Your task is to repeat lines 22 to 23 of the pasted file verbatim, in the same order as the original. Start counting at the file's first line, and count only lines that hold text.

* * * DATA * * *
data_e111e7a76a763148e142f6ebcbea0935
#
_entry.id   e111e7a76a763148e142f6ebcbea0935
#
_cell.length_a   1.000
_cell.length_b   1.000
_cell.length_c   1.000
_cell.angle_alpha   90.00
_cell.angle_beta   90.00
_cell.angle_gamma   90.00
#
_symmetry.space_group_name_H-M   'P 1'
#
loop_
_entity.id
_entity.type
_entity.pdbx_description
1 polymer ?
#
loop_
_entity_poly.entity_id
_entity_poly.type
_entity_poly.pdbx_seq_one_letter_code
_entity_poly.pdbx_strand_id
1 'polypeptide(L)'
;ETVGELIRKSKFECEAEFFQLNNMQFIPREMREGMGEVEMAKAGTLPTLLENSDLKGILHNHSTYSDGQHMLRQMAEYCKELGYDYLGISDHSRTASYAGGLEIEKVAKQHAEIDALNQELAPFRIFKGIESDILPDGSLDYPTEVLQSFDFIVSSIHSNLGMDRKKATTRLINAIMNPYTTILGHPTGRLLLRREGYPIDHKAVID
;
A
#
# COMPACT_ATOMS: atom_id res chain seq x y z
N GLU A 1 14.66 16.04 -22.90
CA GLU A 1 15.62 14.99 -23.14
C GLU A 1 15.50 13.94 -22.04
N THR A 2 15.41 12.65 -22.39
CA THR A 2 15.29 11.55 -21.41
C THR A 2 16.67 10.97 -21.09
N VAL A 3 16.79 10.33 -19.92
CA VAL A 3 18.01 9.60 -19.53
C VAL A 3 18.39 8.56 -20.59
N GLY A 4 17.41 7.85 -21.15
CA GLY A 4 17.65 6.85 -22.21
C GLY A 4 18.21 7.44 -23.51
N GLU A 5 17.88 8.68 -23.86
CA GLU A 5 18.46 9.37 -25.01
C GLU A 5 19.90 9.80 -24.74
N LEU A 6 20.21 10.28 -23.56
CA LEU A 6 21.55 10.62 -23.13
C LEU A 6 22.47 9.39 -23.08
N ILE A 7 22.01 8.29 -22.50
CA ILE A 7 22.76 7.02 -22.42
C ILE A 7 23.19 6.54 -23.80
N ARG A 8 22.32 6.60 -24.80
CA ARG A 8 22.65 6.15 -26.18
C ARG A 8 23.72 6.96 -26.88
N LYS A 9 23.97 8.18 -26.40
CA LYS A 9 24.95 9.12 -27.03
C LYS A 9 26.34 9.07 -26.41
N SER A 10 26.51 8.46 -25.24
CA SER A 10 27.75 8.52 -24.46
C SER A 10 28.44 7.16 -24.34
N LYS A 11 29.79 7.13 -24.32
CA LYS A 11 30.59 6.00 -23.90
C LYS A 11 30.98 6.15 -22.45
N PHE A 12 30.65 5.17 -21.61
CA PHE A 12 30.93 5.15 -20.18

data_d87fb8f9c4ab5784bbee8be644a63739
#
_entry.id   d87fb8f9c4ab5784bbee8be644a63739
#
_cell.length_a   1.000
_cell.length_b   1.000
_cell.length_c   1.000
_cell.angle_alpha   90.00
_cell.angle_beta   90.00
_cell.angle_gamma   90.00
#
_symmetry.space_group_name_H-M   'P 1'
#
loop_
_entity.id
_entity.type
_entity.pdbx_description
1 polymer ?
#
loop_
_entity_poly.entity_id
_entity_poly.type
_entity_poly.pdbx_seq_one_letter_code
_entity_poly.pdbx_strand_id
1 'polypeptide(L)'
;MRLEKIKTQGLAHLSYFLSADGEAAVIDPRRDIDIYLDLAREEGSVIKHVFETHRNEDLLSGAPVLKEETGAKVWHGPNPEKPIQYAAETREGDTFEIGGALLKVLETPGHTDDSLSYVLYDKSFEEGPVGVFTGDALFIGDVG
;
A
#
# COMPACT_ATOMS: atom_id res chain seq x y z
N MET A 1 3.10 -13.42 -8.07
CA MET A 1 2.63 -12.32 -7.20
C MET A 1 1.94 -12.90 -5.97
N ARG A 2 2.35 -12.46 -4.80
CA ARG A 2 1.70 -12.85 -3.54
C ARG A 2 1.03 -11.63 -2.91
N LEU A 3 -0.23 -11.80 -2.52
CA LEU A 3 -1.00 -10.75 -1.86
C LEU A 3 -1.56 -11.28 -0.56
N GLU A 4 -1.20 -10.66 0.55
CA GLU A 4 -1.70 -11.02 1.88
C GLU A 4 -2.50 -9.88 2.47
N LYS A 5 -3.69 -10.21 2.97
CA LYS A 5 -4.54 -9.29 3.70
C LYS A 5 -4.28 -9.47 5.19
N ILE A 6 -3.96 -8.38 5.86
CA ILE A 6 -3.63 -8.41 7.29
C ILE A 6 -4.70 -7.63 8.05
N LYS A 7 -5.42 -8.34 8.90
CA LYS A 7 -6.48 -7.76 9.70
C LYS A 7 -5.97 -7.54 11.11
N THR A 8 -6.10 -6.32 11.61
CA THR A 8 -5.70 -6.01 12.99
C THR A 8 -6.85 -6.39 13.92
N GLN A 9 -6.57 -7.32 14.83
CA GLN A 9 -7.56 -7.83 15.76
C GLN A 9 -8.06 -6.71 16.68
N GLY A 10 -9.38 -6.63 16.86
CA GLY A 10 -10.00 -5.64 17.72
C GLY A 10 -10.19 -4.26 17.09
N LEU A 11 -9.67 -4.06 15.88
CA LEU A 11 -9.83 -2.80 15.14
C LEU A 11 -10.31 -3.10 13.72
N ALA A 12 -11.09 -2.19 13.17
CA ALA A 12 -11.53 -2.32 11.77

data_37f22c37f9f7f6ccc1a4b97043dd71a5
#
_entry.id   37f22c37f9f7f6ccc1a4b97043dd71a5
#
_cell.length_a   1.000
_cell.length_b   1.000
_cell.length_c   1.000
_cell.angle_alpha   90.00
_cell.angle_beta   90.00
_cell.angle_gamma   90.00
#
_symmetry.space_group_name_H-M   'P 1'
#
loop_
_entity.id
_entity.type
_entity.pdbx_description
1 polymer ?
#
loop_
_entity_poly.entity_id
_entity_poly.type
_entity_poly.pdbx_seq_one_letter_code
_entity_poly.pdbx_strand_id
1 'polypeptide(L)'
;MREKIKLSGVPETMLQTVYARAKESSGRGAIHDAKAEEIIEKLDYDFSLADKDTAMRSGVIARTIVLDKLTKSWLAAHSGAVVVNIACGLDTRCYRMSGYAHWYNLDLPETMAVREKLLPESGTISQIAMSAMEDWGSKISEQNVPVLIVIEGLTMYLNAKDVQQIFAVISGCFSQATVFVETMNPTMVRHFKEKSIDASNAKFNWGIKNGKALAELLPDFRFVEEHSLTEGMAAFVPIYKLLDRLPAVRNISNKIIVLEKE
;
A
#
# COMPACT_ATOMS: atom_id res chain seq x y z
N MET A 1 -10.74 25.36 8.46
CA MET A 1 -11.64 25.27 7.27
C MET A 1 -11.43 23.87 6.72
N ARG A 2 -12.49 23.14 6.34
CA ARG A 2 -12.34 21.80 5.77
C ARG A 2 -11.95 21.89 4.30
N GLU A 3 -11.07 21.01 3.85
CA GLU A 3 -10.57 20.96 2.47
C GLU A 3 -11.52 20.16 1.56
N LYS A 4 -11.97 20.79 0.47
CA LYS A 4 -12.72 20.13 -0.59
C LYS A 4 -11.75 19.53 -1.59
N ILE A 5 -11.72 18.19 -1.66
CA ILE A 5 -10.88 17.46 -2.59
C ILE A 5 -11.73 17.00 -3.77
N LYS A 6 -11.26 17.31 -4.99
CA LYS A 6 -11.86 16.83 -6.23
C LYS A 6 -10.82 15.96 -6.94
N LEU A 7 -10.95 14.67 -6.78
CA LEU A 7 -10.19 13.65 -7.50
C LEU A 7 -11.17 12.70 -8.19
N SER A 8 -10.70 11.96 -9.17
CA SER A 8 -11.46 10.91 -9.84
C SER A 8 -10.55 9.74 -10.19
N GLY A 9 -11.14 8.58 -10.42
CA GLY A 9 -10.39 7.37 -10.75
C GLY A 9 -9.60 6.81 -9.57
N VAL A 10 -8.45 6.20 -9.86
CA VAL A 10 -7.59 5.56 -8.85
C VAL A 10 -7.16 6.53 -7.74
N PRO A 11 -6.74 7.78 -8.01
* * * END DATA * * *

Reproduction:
_entity_poly.type
_entity_poly.pdbx_seq_one_letter_code